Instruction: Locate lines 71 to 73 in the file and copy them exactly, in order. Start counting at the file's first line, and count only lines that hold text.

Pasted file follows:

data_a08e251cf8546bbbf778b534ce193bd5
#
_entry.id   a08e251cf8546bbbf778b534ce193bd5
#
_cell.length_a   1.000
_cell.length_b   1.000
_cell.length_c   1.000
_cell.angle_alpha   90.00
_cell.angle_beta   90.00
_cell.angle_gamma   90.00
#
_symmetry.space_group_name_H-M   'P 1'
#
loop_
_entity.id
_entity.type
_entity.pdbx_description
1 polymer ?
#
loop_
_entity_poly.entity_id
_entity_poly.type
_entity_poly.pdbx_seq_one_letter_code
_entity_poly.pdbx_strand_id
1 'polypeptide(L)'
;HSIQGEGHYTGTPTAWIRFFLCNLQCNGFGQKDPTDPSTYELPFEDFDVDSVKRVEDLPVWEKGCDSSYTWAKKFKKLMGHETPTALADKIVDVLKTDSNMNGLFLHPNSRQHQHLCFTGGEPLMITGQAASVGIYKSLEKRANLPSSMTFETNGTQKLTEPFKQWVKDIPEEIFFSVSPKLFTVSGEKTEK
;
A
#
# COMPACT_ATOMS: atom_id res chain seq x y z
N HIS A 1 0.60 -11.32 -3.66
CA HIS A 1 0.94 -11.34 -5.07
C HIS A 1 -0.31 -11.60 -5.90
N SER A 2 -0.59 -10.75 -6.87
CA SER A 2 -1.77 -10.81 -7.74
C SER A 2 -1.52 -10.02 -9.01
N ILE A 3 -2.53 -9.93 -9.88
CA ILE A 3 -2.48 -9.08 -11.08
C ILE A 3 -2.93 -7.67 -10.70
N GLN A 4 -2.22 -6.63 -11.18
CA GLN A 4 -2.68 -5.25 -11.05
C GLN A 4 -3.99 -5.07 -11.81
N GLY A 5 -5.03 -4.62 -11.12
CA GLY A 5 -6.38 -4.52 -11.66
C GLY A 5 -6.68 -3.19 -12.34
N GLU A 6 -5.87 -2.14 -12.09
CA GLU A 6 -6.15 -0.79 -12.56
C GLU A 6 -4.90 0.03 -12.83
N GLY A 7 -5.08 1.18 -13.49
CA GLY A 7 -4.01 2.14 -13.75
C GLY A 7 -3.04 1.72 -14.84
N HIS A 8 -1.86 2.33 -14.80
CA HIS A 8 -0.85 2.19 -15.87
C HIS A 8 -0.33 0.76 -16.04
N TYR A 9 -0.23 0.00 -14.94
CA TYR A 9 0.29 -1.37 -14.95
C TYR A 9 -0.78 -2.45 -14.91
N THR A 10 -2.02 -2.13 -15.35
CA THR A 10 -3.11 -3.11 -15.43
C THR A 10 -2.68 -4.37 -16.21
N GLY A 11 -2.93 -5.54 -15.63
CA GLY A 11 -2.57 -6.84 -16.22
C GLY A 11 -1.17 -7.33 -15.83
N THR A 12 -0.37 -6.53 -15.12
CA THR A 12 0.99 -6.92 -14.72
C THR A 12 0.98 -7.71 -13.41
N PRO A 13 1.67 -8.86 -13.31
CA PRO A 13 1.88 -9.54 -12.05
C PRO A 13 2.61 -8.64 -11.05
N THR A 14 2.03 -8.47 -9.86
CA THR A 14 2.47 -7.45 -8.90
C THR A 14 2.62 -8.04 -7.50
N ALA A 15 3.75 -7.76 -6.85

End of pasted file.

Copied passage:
CA THR A 14 2.47 -7.45 -8.90
C THR A 14 2.62 -8.04 -7.50
N ALA A 15 3.75 -7.76 -6.85